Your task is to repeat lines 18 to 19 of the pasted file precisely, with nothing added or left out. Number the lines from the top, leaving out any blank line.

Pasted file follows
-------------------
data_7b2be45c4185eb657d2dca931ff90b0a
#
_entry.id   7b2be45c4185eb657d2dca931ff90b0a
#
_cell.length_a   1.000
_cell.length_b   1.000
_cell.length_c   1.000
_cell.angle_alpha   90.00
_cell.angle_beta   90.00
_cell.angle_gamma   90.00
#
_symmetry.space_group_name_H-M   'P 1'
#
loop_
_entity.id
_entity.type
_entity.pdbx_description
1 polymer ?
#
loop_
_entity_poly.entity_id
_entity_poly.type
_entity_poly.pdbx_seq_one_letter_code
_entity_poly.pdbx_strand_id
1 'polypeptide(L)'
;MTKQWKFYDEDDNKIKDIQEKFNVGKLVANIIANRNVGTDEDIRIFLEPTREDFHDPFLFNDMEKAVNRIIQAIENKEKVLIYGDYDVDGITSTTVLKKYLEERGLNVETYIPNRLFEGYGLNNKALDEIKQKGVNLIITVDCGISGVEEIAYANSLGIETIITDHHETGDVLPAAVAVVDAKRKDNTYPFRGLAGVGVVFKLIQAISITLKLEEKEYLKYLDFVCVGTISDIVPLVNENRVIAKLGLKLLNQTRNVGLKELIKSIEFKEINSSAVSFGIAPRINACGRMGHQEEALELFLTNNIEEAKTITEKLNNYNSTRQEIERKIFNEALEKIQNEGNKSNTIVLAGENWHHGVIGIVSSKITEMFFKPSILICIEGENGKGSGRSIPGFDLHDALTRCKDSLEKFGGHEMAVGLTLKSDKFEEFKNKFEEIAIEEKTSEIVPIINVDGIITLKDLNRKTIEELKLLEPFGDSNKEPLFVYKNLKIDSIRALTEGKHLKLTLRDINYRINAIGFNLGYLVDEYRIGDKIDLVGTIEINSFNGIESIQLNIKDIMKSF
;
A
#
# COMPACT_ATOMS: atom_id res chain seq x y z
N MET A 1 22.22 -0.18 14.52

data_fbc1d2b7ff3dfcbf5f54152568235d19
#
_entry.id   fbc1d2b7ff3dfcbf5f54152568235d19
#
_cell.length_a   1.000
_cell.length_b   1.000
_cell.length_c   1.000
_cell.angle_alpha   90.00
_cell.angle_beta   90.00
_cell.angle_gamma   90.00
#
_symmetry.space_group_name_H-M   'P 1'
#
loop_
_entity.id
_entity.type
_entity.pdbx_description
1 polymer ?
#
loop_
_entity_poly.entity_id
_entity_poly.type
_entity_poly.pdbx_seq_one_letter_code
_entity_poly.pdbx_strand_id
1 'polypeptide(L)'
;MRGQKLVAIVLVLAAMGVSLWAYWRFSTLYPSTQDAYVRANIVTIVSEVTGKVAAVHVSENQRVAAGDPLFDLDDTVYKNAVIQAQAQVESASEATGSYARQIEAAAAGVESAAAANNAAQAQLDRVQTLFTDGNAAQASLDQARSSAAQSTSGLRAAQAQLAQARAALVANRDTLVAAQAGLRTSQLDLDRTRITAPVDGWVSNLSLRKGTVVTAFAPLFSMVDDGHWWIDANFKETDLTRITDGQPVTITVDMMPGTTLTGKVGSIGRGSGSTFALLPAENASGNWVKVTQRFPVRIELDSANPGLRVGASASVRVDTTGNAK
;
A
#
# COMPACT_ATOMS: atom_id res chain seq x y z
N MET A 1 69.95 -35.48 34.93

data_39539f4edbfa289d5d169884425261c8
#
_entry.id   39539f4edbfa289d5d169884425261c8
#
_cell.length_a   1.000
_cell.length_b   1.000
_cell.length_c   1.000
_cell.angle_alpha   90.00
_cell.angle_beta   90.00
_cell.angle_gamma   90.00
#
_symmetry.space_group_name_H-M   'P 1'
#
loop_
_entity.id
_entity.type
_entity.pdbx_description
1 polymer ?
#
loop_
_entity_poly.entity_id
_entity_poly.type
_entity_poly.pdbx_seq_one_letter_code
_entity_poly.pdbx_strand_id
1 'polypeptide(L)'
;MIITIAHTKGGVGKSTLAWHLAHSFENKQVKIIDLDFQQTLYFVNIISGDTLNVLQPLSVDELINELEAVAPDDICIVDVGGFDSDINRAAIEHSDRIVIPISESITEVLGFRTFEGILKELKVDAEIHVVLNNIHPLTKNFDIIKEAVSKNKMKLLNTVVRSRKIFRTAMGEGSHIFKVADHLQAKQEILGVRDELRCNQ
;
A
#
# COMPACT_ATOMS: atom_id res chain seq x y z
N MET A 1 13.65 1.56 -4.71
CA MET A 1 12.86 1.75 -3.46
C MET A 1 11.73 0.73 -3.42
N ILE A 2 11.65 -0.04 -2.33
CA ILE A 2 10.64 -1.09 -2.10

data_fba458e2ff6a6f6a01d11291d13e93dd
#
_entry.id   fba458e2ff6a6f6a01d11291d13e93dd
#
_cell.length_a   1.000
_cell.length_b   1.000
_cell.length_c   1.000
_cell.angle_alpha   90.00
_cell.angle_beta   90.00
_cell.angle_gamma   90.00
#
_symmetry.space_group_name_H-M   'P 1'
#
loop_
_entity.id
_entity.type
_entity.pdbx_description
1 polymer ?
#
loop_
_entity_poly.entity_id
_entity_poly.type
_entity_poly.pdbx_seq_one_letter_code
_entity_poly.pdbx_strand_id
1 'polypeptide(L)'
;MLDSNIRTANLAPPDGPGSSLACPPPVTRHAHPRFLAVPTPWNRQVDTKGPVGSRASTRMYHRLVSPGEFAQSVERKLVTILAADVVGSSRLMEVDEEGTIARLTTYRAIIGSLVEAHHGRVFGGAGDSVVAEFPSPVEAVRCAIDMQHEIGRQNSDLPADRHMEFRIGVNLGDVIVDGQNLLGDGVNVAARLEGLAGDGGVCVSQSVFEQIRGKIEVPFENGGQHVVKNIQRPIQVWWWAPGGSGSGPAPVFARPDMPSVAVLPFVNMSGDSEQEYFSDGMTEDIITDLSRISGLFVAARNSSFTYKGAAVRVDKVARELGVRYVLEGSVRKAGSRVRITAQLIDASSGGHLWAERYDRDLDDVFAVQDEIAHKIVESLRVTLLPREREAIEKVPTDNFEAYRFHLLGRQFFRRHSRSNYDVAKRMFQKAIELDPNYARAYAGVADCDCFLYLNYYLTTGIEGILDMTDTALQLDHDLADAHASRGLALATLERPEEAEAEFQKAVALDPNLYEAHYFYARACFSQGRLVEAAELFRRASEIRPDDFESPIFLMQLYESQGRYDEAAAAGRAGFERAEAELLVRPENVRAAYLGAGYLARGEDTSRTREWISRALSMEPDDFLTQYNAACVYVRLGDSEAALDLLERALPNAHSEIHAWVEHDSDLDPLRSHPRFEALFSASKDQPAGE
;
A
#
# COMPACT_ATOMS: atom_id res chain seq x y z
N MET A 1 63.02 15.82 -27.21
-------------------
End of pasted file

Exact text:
1 polymer ?
#